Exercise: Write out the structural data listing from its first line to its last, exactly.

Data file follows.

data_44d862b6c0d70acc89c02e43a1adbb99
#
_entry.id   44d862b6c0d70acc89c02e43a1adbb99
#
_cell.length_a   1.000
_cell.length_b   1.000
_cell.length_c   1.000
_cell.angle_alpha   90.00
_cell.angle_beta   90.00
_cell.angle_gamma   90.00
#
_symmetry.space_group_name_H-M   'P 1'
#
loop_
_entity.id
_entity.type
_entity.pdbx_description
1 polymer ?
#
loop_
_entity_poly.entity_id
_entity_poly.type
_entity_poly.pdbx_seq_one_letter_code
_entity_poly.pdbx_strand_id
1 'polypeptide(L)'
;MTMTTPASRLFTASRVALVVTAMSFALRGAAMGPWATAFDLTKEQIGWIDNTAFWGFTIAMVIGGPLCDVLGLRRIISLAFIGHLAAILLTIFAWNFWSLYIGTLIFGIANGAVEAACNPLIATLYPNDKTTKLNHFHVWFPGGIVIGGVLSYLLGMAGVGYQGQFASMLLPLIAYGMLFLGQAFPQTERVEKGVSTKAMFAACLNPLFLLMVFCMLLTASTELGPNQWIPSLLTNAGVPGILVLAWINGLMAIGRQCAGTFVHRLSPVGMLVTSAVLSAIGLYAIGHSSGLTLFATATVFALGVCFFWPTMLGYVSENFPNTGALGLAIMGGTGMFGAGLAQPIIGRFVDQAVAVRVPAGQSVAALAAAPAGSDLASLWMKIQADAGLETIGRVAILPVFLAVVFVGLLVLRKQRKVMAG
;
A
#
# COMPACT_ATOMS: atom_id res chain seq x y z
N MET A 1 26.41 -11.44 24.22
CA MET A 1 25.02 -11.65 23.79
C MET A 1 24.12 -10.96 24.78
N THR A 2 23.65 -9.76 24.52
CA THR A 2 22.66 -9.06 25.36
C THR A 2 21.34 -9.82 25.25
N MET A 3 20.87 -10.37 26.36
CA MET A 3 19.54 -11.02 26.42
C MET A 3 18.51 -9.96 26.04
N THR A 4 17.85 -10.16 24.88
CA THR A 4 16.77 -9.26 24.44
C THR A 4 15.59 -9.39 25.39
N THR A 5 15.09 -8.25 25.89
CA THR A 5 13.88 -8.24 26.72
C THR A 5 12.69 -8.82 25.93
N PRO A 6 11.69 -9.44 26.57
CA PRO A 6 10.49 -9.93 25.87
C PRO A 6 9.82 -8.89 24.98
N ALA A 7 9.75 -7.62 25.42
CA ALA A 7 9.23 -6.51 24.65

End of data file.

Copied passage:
data_44d862b6c0d70acc89c02e43a1adbb99
#
_entry.id   44d862b6c0d70acc89c02e43a1adbb99
#
_cell.length_a   1.000
_cell.length_b   1.000
_cell.length_c   1.000
_cell.angle_alpha   90.00
_cell.angle_beta   90.00
_cell.angle_gamma   90.00
#
_symmetry.space_group_name_H-M   'P 1'
#
loop_
_entity.id
_entity.type
_entity.pdbx_description
1 polymer ?
#
loop_
_entity_poly.entity_id
_entity_poly.type
_entity_poly.pdbx_seq_one_letter_code
_entity_poly.pdbx_strand_id
1 'polypeptide(L)'
;MTMTTPASRLFTASRVALVVTAMSFALRGAAMGPWATAFDLTKEQIGWIDNTAFWGFTIAMVIGGPLCDVLGLRRIISLAFIGHLAAILLTIFAWNFWSLYIGTLIFGIANGAVEAACNPLIATLYPNDKTTKLNHFHVWFPGGIVIGGVLSYLLGMAGVGYQGQFASMLLPLIAYGMLFLGQAFPQTERVEKGVSTKAMFAACLNPLFLLMVFCMLLTASTELGPNQWIPSLLTNAGVPGILVLAWINGLMAIGRQCAGTFVHRLSPVGMLVTSAVLSAIGLYAIGHSSGLTLFATATVFALGVCFFWPTMLGYVSENFPNTGALGLAIMGGTGMFGAGLAQPIIGRFVDQAVAVRVPAGQSVAALAAAPAGSDLASLWMKIQADAGLETIGRVAILPVFLAVVFVGLLVLRKQRKVMAG
;
A
#
# COMPACT_ATOMS: atom_id res chain seq x y z
N MET A 1 26.41 -11.44 24.22
CA MET A 1 25.02 -11.65 23.79
C MET A 1 24.12 -10.96 24.78
N THR A 2 23.65 -9.76 24.52
CA THR A 2 22.66 -9.06 25.36
C THR A 2 21.34 -9.82 25.25
N MET A 3 20.87 -10.37 26.36
CA MET A 3 19.54 -11.02 26.42
C MET A 3 18.51 -9.96 26.04
N THR A 4 17.85 -10.16 24.88
CA THR A 4 16.77 -9.26 24.44
C THR A 4 15.59 -9.39 25.39
N THR A 5 15.09 -8.25 25.89
CA THR A 5 13.88 -8.24 26.72
C THR A 5 12.69 -8.82 25.93
N PRO A 6 11.69 -9.44 26.57
CA PRO A 6 10.49 -9.93 25.87
C PRO A 6 9.82 -8.89 24.98
N ALA A 7 9.75 -7.62 25.42
CA ALA A 7 9.23 -6.51 24.65